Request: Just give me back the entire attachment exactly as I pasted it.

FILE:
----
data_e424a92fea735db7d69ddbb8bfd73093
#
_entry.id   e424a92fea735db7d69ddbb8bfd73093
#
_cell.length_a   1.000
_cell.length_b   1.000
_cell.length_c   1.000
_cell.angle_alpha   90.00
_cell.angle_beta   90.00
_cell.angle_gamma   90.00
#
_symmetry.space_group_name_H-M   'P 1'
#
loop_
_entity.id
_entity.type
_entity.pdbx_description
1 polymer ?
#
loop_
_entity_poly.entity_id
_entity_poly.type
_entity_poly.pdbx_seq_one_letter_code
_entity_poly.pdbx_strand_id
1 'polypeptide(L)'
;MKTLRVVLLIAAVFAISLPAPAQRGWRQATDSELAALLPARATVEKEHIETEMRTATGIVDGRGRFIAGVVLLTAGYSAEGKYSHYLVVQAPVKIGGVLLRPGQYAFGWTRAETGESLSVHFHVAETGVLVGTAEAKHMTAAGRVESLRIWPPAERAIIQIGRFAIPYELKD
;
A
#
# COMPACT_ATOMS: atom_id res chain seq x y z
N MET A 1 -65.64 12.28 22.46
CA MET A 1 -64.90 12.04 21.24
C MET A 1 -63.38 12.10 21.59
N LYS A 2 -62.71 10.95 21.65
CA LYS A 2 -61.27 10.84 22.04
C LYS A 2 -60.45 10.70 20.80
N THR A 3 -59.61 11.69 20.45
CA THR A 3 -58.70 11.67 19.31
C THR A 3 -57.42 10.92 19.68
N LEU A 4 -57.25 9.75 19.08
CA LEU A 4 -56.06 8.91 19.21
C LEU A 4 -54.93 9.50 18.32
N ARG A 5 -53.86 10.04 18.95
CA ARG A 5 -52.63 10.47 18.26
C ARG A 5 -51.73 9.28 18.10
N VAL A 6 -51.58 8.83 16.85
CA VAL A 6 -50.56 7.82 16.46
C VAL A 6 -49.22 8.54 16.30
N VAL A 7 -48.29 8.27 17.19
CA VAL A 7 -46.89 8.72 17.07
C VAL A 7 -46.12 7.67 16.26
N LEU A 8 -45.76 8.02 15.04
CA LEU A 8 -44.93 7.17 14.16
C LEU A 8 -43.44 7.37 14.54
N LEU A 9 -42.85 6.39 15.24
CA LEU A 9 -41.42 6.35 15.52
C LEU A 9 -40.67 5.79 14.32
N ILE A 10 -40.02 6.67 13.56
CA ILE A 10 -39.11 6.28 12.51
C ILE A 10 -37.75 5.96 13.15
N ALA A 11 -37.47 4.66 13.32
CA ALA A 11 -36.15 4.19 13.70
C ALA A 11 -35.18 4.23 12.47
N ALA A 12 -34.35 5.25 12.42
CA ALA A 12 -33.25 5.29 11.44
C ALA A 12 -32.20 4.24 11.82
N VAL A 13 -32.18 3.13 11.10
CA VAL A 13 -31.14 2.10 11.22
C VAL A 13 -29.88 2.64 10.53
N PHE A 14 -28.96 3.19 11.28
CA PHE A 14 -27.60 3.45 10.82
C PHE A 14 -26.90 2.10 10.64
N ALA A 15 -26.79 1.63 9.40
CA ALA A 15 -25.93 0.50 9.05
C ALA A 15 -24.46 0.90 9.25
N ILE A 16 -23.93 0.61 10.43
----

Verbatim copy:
data_e424a92fea735db7d69ddbb8bfd73093
#
_entry.id   e424a92fea735db7d69ddbb8bfd73093
#
_cell.length_a   1.000
_cell.length_b   1.000
_cell.length_c   1.000
_cell.angle_alpha   90.00
_cell.angle_beta   90.00
_cell.angle_gamma   90.00
#
_symmetry.space_group_name_H-M   'P 1'
#
loop_
_entity.id
_entity.type
_entity.pdbx_description
1 polymer ?
#
loop_
_entity_poly.entity_id
_entity_poly.type
_entity_poly.pdbx_seq_one_letter_code
_entity_poly.pdbx_strand_id
1 'polypeptide(L)'
;MKTLRVVLLIAAVFAISLPAPAQRGWRQATDSELAALLPARATVEKEHIETEMRTATGIVDGRGRFIAGVVLLTAGYSAEGKYSHYLVVQAPVKIGGVLLRPGQYAFGWTRAETGESLSVHFHVAETGVLVGTAEAKHMTAAGRVESLRIWPPAERAIIQIGRFAIPYELKD
;
A
#
# COMPACT_ATOMS: atom_id res chain seq x y z
N MET A 1 -65.64 12.28 22.46
CA MET A 1 -64.90 12.04 21.24
C MET A 1 -63.38 12.10 21.59
N LYS A 2 -62.71 10.95 21.65
CA LYS A 2 -61.27 10.84 22.04
C LYS A 2 -60.45 10.70 20.80
N THR A 3 -59.61 11.69 20.45
CA THR A 3 -58.70 11.67 19.31
C THR A 3 -57.42 10.92 19.68
N LEU A 4 -57.25 9.75 19.08
CA LEU A 4 -56.06 8.91 19.21
C LEU A 4 -54.93 9.50 18.32
N ARG A 5 -53.86 10.04 18.95
CA ARG A 5 -52.63 10.47 18.26
C ARG A 5 -51.73 9.28 18.10
N VAL A 6 -51.58 8.83 16.85
CA VAL A 6 -50.56 7.82 16.46
C VAL A 6 -49.22 8.54 16.30
N VAL A 7 -48.29 8.27 17.19
CA VAL A 7 -46.89 8.72 17.07
C VAL A 7 -46.12 7.67 16.26
N LEU A 8 -45.76 8.02 15.04
CA LEU A 8 -44.93 7.17 14.16
C LEU A 8 -43.44 7.37 14.54
N LEU A 9 -42.85 6.39 15.24
CA LEU A 9 -41.42 6.35 15.52
C LEU A 9 -40.67 5.79 14.32
N ILE A 10 -40.02 6.67 13.56
CA ILE A 10 -39.11 6.28 12.51
C ILE A 10 -37.75 5.96 13.15
N ALA A 11 -37.47 4.66 13.32
CA ALA A 11 -36.15 4.19 13.70
C ALA A 11 -35.18 4.23 12.47
N ALA A 12 -34.35 5.25 12.42
CA ALA A 12 -33.25 5.29 11.44
C ALA A 12 -32.20 4.24 11.82
N VAL A 13 -32.18 3.13 11.10
CA VAL A 13 -31.14 2.10 11.22
C VAL A 13 -29.88 2.64 10.53
N PHE A 14 -28.96 3.19 11.28
CA PHE A 14 -27.60 3.45 10.82
C PHE A 14 -26.90 2.10 10.64
N ALA A 15 -26.79 1.63 9.40
CA ALA A 15 -25.93 0.50 9.05
C ALA A 15 -24.46 0.90 9.25
N ILE A 16 -23.93 0.61 10.43